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“Anybody on this list that you're more worried about?” Qualitative analysis exploring the functions of questions during end of shift handoffs
  1. Colleen M O'Brien1,2,3,
  2. Mindy E Flanagan3,
  3. Alicia A Bergman3,4,
  4. Patricia R Ebright5,
  5. Richard M Frankel1,3,6
  1. 1Indiana University School of Medicine, Indianapolis, Indiana, USA
  2. 2Richard M. Fairbanks School of Public Health, Indianapolis, Indiana, USA
  3. 3Richard L. Roudebush VA Medical Center, Indianapolis, Indiana, USA
  4. 4VA HSR&D Center for the Study of Healthcare Innovation, Implementation and Policy, VA Greater Los Angeles Healthcare System, Los Angeles, California, USA
  5. 5Indiana University School of Nursing, Indianapolis, Indiana, USA
  6. 6Mary Margaret Walther Center for Research and Education in Palliative Care, Indianapolis, Indiana, USA
  1. Correspondence to Colleen M O'Brien Indiana University School of Medicine, 340 W 10th St #6200, Indianapolis, IN 46202, USA; colmobri{at}iupui.edu

Abstract

Background Shift change handoffs are known to be a point of vulnerability in the quality, safety and outcomes of healthcare. Despite numerous efforts to improve handoff reliability, few interventions have produced lasting change. Although the opportunity to ask questions during patient handoff has been required by some regulatory bodies, the function of questions during handoff has been less well explored and understood.

Objective To investigate questions and the functions they serve in nursing and medicine handoffs.

Research design Qualitative thematic analysis based on audio recordings of nurse-to-nurse, medical resident-to-resident and surgical intern-to-intern handoffs.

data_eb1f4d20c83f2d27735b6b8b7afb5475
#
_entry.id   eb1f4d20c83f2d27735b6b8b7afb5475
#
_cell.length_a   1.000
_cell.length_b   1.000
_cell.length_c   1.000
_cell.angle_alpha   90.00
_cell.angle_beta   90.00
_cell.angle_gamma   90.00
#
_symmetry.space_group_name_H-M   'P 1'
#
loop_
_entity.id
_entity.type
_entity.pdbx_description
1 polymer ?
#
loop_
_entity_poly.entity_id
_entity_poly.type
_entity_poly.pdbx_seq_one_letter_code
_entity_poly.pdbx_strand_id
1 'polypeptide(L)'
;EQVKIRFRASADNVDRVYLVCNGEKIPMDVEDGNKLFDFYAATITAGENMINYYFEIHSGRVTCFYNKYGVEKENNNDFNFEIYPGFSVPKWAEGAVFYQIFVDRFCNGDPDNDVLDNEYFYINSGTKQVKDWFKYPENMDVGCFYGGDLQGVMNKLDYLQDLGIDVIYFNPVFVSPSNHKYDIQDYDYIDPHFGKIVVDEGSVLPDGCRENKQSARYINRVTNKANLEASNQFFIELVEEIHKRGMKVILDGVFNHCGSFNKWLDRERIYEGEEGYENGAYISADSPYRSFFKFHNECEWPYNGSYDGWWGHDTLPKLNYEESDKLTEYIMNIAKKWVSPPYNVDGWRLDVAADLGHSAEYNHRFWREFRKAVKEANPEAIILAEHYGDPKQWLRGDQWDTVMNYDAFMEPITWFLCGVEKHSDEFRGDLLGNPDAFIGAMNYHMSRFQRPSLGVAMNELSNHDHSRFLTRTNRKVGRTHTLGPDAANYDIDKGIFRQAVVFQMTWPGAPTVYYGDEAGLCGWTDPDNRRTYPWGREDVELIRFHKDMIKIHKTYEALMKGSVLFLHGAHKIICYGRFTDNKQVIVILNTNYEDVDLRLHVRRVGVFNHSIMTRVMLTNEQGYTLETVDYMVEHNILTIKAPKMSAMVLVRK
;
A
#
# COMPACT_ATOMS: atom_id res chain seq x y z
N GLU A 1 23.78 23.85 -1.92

Subjects Twenty-seven nurse handoff dyads and 18 medical resident and surgical intern handoff dyads at one VA Medical Center.

Results Our analysis revealed that the vast majority of questions were asked by the Incoming Providers. Although topics varied widely, the bulk of Incoming Provider questions requested information that would best help them understand individual patient conditions and plan accordingly. Other question types sought consensus on clinical reasoning or framing and alignment between the two professionals.

Conclusions Handoffs are a type of socially constructed work. Questions emerge with some frequency in virtually all handoffs but not in a linear or predictable way. Instead, they arise in the moment, as necessary, and without preplanning. A checklist cannot model this process element because it is a static memory aid and questions occur in a relational context that is emergent. Studying the different functions of questions during end of shift handoffs provides insights into the interface between the technical context in which information is transferred and the social context in which meaning is created.

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